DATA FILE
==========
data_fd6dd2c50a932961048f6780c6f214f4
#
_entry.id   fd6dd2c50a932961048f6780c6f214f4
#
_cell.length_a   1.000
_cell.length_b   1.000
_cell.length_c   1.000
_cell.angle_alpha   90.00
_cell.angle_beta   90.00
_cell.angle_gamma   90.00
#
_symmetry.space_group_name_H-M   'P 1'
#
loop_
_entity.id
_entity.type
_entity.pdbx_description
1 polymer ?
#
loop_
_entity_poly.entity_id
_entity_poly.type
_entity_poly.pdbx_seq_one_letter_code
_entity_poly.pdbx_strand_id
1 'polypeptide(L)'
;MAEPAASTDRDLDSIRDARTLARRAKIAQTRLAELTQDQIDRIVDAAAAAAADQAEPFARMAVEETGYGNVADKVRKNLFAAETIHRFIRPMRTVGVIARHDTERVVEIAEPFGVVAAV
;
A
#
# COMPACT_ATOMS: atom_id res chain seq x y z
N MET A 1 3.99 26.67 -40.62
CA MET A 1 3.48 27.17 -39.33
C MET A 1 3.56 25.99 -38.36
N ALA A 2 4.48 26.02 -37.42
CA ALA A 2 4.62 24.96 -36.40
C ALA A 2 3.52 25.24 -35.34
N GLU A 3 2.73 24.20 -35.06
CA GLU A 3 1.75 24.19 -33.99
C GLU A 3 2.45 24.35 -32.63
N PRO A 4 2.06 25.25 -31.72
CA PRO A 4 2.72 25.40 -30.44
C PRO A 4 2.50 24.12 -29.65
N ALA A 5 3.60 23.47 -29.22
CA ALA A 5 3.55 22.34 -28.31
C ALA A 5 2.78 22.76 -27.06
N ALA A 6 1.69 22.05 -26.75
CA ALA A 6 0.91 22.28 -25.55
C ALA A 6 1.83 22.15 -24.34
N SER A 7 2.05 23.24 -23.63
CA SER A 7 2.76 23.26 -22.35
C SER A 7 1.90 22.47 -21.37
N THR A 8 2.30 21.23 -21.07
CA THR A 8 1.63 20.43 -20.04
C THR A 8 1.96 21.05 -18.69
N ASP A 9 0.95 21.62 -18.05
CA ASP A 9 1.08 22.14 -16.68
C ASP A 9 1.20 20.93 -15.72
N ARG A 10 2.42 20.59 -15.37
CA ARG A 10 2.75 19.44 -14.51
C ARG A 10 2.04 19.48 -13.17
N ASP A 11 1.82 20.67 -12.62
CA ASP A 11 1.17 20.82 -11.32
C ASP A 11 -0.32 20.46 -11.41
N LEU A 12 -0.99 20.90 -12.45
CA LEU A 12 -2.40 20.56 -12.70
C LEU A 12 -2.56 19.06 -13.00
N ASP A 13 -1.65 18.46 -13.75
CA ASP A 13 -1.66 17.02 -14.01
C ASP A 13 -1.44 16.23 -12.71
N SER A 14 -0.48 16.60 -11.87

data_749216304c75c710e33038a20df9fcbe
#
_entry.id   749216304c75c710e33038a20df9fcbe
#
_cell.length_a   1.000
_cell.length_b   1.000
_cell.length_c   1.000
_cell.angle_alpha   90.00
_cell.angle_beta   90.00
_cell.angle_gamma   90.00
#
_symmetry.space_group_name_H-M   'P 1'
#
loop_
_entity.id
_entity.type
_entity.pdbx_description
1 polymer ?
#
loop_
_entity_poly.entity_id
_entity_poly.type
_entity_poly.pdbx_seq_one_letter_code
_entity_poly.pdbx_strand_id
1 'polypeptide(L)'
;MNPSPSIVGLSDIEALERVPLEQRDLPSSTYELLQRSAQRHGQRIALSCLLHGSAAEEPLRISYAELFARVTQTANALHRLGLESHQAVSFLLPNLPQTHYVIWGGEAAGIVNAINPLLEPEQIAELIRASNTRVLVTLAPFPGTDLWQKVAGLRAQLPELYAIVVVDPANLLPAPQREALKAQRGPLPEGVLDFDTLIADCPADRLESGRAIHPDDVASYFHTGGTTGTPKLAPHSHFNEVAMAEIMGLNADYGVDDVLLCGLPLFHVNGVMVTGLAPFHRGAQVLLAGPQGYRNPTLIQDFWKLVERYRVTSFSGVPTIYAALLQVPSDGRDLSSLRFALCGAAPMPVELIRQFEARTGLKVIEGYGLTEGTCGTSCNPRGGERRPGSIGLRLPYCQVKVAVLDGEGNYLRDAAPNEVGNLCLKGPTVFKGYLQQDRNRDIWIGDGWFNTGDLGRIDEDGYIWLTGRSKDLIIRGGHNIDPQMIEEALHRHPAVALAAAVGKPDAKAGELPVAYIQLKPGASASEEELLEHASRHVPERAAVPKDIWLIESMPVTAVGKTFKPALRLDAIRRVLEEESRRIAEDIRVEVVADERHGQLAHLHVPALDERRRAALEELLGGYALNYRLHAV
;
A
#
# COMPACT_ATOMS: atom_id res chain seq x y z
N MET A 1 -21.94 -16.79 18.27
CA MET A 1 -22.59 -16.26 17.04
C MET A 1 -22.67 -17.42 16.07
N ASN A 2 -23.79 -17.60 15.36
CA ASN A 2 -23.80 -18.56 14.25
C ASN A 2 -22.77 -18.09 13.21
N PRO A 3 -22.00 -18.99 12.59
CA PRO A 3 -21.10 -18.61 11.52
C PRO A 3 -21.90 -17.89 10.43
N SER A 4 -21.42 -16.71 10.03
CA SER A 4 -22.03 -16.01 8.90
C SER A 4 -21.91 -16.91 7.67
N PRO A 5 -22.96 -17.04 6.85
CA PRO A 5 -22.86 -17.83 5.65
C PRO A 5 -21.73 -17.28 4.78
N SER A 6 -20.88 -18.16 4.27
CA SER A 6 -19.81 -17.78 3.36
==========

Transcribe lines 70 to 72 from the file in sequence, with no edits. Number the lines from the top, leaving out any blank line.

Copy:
N SER A 14 -0.48 16.60 -11.87

data_749216304c75c710e33038a20df9fcbe
#